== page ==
Advertisement
YOU ARE HERE: LAT HomeCollections

Aced Out

In Rare Relief Roles, Maddux Gets Job Done After Brown Doesn't and Tucker-Powered Braves Rally, 7-6, to Return Series to Atlanta

October 13, 1998|JASON REID | TIMES STAFF WRITER

SAN DIEGO — Give the San Diego Padres credit for going for a knockout while they had the opportunity.

They understood that tomorrow isn't guaranteed because the Atlanta Braves are often dangerous when they're seemingly overmatched in the National League championship series. But the Padres didn't complete their mission--so guess who's under pressure now.

Prolonging their season in an attempt to make history, Atlanta defeated San Diego ace Kevin Brown--pitching in relief--in a stirring 7-6 victory in Game 5 at Qualcomm Stadium on Monday night.

Michael Tucker hit a three-run home run against Brown--making his second relief appearance in 1998 and the third of his career--while the Braves took command in a five-run eighth inning, stunning a crowd of 58,988.

The Braves summoned four-time Cy Young award winner Greg Maddux--making his fifth career relief appearance--to nail down the victory in the ninth after struggling rookie closer Kerry Ligtenberg gave up a two-run, pinch-hit homer to Greg Myers, cutting the lead to one run.

Maddux got two outs, then walked the potential tying run, but he got Tony Gwynn to ground out to end the game, earning him his first career save, and preserving the victory for rookie reliever John Rocker, who pitched a scoreless inning.

After losing the first three games, the Braves cut their deficit in the best-of-seven series to 3-2.

"There were so many huge plays in this game, it really was incredible," said Atlanta starter John Smoltz, who gave up four runs and nine hits in 6 2/3 innings. "We still have a lot of baseball ahead of us, and we aren't close to being done yet.

"But we got another win, which is what we need to do. We need another one to get to Game 7, and that's what we'll work on next. But the thing about this team is that we never stop believing in ourselves, and this is just going to pick us up even more."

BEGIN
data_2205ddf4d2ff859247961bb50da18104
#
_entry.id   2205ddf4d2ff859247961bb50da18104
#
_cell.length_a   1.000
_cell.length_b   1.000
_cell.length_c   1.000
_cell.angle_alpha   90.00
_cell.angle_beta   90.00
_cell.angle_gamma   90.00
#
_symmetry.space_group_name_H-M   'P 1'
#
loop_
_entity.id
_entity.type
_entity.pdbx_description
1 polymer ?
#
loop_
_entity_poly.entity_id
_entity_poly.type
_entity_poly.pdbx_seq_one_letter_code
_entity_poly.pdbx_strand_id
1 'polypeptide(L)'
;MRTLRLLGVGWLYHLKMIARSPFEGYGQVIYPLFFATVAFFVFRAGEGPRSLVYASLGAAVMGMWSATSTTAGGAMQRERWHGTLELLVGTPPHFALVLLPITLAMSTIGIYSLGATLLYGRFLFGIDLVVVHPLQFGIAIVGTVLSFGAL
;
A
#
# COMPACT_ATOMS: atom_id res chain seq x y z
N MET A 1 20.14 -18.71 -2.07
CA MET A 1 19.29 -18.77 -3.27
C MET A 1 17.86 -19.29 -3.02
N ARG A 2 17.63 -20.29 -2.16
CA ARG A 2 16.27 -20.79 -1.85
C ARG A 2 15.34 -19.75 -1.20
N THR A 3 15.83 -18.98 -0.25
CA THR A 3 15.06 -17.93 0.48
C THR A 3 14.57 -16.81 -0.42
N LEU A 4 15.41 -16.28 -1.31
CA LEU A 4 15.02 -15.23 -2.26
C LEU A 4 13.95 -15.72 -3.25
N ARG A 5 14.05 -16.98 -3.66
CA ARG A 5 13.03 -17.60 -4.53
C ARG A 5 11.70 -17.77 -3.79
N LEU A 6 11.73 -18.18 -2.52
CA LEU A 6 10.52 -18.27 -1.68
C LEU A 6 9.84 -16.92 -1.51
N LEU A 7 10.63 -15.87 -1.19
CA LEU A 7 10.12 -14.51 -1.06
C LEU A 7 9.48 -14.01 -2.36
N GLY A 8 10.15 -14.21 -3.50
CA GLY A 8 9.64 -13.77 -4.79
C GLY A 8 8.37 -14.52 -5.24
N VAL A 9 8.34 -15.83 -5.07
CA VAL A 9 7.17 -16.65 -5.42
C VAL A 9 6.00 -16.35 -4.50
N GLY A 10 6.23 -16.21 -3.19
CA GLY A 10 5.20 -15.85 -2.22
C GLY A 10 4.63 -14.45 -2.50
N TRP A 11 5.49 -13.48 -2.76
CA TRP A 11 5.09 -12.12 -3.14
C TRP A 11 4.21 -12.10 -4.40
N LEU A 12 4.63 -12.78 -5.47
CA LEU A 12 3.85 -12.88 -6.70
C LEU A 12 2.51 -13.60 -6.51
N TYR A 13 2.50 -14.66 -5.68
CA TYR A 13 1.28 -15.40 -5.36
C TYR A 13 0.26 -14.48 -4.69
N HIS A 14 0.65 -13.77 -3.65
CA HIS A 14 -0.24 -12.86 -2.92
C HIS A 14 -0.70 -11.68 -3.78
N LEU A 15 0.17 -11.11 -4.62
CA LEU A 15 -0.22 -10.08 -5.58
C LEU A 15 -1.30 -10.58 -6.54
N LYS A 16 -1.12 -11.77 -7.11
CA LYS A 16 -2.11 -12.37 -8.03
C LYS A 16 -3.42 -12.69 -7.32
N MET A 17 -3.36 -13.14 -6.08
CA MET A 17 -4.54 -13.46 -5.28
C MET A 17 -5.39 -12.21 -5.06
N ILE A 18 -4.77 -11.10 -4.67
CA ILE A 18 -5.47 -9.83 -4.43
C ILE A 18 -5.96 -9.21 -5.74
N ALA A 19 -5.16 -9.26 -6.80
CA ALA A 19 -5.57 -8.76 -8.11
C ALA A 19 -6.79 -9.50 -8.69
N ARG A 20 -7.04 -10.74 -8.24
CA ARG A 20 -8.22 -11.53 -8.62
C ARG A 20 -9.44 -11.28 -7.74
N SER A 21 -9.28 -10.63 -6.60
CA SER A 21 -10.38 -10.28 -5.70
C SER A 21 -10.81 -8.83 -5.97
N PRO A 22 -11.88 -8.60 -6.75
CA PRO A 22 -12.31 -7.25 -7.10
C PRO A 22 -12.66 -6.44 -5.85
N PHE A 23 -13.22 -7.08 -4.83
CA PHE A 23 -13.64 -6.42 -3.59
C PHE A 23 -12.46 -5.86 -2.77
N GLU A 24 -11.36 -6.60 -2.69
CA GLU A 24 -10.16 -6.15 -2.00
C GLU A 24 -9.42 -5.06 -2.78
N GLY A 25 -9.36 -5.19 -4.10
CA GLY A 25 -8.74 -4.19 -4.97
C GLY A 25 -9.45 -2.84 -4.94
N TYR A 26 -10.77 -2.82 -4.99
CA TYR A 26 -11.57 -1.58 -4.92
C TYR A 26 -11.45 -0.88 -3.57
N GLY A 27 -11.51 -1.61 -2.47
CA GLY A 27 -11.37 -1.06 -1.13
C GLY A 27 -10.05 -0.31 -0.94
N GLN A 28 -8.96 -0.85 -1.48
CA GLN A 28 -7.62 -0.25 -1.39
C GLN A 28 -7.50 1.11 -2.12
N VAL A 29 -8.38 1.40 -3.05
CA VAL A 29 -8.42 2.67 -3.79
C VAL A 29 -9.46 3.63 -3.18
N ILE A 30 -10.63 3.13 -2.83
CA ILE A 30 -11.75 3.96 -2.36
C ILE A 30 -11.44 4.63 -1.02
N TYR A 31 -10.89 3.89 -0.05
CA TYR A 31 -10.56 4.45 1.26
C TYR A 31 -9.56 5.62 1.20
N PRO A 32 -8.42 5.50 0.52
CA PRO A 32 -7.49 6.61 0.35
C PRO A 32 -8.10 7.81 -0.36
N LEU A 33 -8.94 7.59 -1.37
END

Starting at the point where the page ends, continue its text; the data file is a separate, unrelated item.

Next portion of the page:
No team has won a pennant after losing the first three games in a championship series, but the Braves have made it further than others in similar situations. The series returns to Turner Field for Game 6 on Wednesday night, and the Braves suddenly have many reasons to feel good.

And the Padres don't.

"It's a tough loss, no question about that," San Diego Manager Bruce Bochy said. "When you have a two-run lead and they come back on you . . . that's not easy.

"But we're still up, 3-2. We'll go to Atlanta, and we'll put this game behind us, and be set to go."

They Padres thought they were done visiting Turner Field this season--but Tucker did a lot to make the trip occur. He homered to right field against Brown in the eighth, giving the Braves a 5-4 lead.

"It was a little sinker," said Tucker, who went three for five with five runs batted in, one fewer than the NL championship series record. "Kevin Brown is a great pitcher, and with him out there, you know you have to make him get the ball up.

"You know you have to have a chance. I got a pitch I could drive, and I didn't miss it. You know that's not going to happen too much against him."

Brown pitched a three-hit shutout in the Padres' 3-0 victory in Game 2. On Monday, Brown told Bochy he would be available to pitch in relief on three days of rest.

He entered the game with none out in the seventh and the Padres ahead, 4-2. In addition to Myers' two-run, pinch-hit homer in the ninth, John Vander Wal and Ken Caminiti also contributed two-run blasts.

Vander Wal gave the Padres a 4-2 lead with a two-out homer in the sixth. Caminiti staked San Diego starter Andy Ashby to a 2-0 lead in the first.

Brown retired the three batters he faced in the seventh--but he struggled. After striking out Greg Colbrunn, pinch-hitting for second baseman Keith Lockhart, he went to full counts against Chipper Jones and Andres Galarraga.

Jones flied out to left and Galarraga popped up to second to end the inning. But that work took its toll in the eighth.

Brown walked Ryan Klesko on another 3-and-2 count, and Javy Lopez singled to short, putting the tying runs on first and second. And the Padres and their fans had reason to be concerned.

"Kevin Brown is a human being," said shortstop Ozzie Guillen, who singled three times in five at-bats while batting in the leadoff spot. "He is a great pitcher, he is a hero for them, but we believe in ourselves.

"I knew that when [Tucker] went to home plate, something good was going to happen. We all believed that."

On his Brown's 41st pitch, Tucker homered to right, giving the Braves their first lead. That ended Brown's troubling relief appearance. He gave up two hits and three runs, striking out one with a walk in 1 1/3 innings.

"I feel like I had my best guy out there, who was rested, with a chance to win the ballgame, and I'll take my chances there," Bochy said. "Sure, it didn't work out, and I take responsibility for that. But with Kevin out there, I have all the confidence in the world."

And now the Braves are gaining confidence.

Advertisement
Los Angeles Times Articles
|
|
|